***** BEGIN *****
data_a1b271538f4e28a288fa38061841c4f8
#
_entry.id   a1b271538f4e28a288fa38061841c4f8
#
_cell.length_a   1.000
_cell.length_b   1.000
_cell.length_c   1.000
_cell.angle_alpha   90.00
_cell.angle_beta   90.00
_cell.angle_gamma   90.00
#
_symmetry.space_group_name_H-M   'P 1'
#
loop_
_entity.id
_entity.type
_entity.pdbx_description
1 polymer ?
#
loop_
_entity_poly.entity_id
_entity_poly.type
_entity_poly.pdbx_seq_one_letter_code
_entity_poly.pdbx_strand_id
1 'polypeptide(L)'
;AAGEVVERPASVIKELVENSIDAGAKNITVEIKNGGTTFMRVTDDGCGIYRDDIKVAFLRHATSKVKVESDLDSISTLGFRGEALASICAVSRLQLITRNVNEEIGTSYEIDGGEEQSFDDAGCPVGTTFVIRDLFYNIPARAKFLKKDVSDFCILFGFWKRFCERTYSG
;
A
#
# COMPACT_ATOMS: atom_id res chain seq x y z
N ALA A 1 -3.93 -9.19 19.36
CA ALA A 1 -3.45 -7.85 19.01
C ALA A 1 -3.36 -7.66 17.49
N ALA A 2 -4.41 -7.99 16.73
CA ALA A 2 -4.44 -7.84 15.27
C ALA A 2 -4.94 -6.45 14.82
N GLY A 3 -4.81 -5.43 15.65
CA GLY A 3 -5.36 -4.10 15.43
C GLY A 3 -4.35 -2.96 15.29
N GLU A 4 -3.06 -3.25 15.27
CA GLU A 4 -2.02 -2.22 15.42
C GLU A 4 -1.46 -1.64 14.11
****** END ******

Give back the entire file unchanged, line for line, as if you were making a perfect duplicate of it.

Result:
data_a1b271538f4e28a288fa38061841c4f8
#
_entry.id   a1b271538f4e28a288fa38061841c4f8
#
_cell.length_a   1.000
_cell.length_b   1.000
_cell.length_c   1.000
_cell.angle_alpha   90.00
_cell.angle_beta   90.00
_cell.angle_gamma   90.00
#
_symmetry.space_group_name_H-M   'P 1'
#
loop_
_entity.id
_entity.type
_entity.pdbx_description
1 polymer ?
#
loop_
_entity_poly.entity_id
_entity_poly.type
_entity_poly.pdbx_seq_one_letter_code
_entity_poly.pdbx_strand_id
1 'polypeptide(L)'
;AAGEVVERPASVIKELVENSIDAGAKNITVEIKNGGTTFMRVTDDGCGIYRDDIKVAFLRHATSKVKVESDLDSISTLGFRGEALASICAVSRLQLITRNVNEEIGTSYEIDGGEEQSFDDAGCPVGTTFVIRDLFYNIPARAKFLKKDVSDFCILFGFWKRFCERTYSG
;
A
#
# COMPACT_ATOMS: atom_id res chain seq x y z
N ALA A 1 -3.93 -9.19 19.36
CA ALA A 1 -3.45 -7.85 19.01
C ALA A 1 -3.36 -7.66 17.49
N ALA A 2 -4.41 -7.99 16.73
CA ALA A 2 -4.44 -7.84 15.27
C ALA A 2 -4.94 -6.45 14.82
N GLY A 3 -4.81 -5.43 15.65
CA GLY A 3 -5.36 -4.10 15.43
C GLY A 3 -4.35 -2.96 15.29
N GLU A 4 -3.06 -3.25 15.27
CA GLU A 4 -2.02 -2.22 15.42
C GLU A 4 -1.46 -1.64 14.11